Scramble starts for Live 8 tickets
LONDON, England -- A lottery for tickets to London's star-studded Live 8 charity concert has opened, with hundreds of thousands expected to apply for the chance to attend the July 2 event.
Performers expected at the Hyde Park show include Maria Carey, Coldplay, Elton John, Madonna, Paul McCartney, REM, Scissor Sisters, Sting, Robbie Williams and U2.
Four other concerts are being held on the same day across Europe and in the United States under plans announced last week by charity rocker Bob Geldof to pressure world leaders into eradicating African poverty.
Geldof has called for one million people to march through Edinburgh four days later, in what he calls "The Long Walk to Justice."
The walk will coincide with a meeting of the world's richest nations at the G8 summit at Gleneagles, some 40 miles (65 km) to the northwest.
To win tickets, UK entrants have to text the answer -- A, B or C -- to a simple question to telephone number 84599 by midnight on June 12.
The question is "What city is the forthcoming G8 summit being held near this July? A. Berlin B. Moscow C. Edinburgh."
A computer will randomly select 66,500 winners to receive a pair of tickets from among those who get the question right.
People can enter as many times as they like to increase their chances of winning tickets, at a cost of £1.50 ($2.70) plus standard texting charges for each entry.
As much as £19.5 million ($35.5m) could be raised through the texting scramble for tickets, spread betting firm Sporting Index told Reuters.
The quiz answer can also be submitted by post.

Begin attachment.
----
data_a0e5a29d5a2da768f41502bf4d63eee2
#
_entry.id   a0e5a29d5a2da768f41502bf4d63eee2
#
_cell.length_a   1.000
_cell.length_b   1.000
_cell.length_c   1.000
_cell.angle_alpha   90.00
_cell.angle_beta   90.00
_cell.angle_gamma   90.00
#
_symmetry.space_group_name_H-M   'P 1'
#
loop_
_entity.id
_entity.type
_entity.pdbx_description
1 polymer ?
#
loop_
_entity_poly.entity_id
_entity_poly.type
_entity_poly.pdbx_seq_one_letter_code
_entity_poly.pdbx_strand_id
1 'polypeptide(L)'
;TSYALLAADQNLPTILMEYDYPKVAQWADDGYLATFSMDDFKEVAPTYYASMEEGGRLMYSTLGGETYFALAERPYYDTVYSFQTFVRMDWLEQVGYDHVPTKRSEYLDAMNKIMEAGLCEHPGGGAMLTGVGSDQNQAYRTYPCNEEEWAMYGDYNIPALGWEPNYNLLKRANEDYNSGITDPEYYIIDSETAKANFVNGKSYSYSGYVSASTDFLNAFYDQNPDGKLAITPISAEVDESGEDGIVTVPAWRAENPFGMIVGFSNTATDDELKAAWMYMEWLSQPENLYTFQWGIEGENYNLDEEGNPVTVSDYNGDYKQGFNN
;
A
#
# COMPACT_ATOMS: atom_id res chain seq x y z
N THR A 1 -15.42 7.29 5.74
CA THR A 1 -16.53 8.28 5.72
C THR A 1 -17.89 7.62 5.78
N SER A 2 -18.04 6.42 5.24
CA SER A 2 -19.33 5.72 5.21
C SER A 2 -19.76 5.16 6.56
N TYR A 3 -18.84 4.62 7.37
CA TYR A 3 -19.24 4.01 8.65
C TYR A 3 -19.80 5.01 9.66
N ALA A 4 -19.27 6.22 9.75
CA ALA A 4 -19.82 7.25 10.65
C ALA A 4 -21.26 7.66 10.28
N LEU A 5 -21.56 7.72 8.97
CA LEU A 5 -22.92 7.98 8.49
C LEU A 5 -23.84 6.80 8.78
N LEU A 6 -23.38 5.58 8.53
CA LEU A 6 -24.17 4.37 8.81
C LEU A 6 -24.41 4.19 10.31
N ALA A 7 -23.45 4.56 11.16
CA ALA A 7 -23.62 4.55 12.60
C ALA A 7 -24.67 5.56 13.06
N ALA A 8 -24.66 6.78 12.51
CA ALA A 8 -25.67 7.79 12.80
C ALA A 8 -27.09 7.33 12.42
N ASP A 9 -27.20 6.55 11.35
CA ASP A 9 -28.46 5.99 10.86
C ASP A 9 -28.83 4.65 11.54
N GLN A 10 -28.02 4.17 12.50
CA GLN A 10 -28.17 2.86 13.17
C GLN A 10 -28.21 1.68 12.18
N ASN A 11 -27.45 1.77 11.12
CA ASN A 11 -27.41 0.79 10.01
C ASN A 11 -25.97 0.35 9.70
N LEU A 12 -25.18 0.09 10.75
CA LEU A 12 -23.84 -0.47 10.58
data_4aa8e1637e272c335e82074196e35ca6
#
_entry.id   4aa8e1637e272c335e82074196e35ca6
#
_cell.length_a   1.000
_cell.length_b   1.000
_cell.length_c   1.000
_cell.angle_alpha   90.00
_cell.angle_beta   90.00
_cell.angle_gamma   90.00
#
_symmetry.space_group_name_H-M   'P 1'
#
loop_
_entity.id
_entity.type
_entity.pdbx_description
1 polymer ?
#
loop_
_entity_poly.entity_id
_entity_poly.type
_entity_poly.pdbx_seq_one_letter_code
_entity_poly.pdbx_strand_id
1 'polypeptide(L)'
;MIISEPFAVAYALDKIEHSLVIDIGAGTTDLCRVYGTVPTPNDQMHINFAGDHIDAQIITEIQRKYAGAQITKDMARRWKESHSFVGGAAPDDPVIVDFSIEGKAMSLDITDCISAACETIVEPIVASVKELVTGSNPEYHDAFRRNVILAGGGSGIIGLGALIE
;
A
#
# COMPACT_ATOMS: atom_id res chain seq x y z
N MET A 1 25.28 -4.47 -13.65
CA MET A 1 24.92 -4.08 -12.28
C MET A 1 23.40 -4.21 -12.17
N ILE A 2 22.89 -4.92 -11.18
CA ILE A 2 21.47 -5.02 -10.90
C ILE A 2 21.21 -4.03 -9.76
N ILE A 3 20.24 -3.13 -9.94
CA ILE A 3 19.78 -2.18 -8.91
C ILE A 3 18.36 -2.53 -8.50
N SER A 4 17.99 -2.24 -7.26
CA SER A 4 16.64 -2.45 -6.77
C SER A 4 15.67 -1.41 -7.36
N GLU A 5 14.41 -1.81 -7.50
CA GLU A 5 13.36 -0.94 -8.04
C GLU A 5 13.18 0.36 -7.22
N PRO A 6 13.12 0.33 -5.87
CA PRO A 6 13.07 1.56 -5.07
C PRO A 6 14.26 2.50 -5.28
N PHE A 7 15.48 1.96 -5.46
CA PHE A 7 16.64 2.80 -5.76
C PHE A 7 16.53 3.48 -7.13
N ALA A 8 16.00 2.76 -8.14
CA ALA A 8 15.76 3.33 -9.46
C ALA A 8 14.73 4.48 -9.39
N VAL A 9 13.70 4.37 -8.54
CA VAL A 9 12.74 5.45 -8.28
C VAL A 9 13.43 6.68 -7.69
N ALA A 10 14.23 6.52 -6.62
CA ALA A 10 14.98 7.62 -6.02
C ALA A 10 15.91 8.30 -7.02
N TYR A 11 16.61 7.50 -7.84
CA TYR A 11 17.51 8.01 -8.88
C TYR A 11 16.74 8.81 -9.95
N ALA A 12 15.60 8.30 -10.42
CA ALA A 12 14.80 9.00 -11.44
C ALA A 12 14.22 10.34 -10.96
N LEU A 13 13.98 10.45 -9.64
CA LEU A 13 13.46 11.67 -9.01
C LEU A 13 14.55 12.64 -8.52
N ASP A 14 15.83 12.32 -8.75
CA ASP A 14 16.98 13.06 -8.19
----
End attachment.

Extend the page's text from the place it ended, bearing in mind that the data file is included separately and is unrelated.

Geldof is masterminding five free concerts to take place simultaneously in London, Paris, Berlin, Rome and Philadelphia
The plans to descend on Edinburgh have led the Queen to cancel her week-long holiday at the city's Holyroodhouse.
Buckingham Palace said the monarch would still be holidaying in Scotland but her usual week -- around the beginning of July -- would be split into parts instead.
She may still be present at the Gleneagles summit but this will be decided by the Government.
Geldof, speaking at the Hay Festival at the weekend, said: "If we can get the domestic heat to such a temperature, just possibly we can reach down that ladder and say, 'come on dudes, I'll give you a hand up'."
Police have been concerned by Geldof's call for one million protesters to descend on the city. But he told the festival: "I'm going to do it. I need you to be with me. Numbers make things political."
The singer said men like Martin Luther King had changed history with one million people and added that he was not talking in metaphor.
The Live 8 concert -- a repeat of 1985's Live Aid -- highlight the ongoing problem of global poverty and debt in the developing world.
Geldof described the original event as "beautiful" and said it had resonated down the ages. "It wasn't enough this time just to do a concert," he added.
"There had to be some political and intellectual bones behind it." He said Africa was the "greatest political problem at the beginning of our century".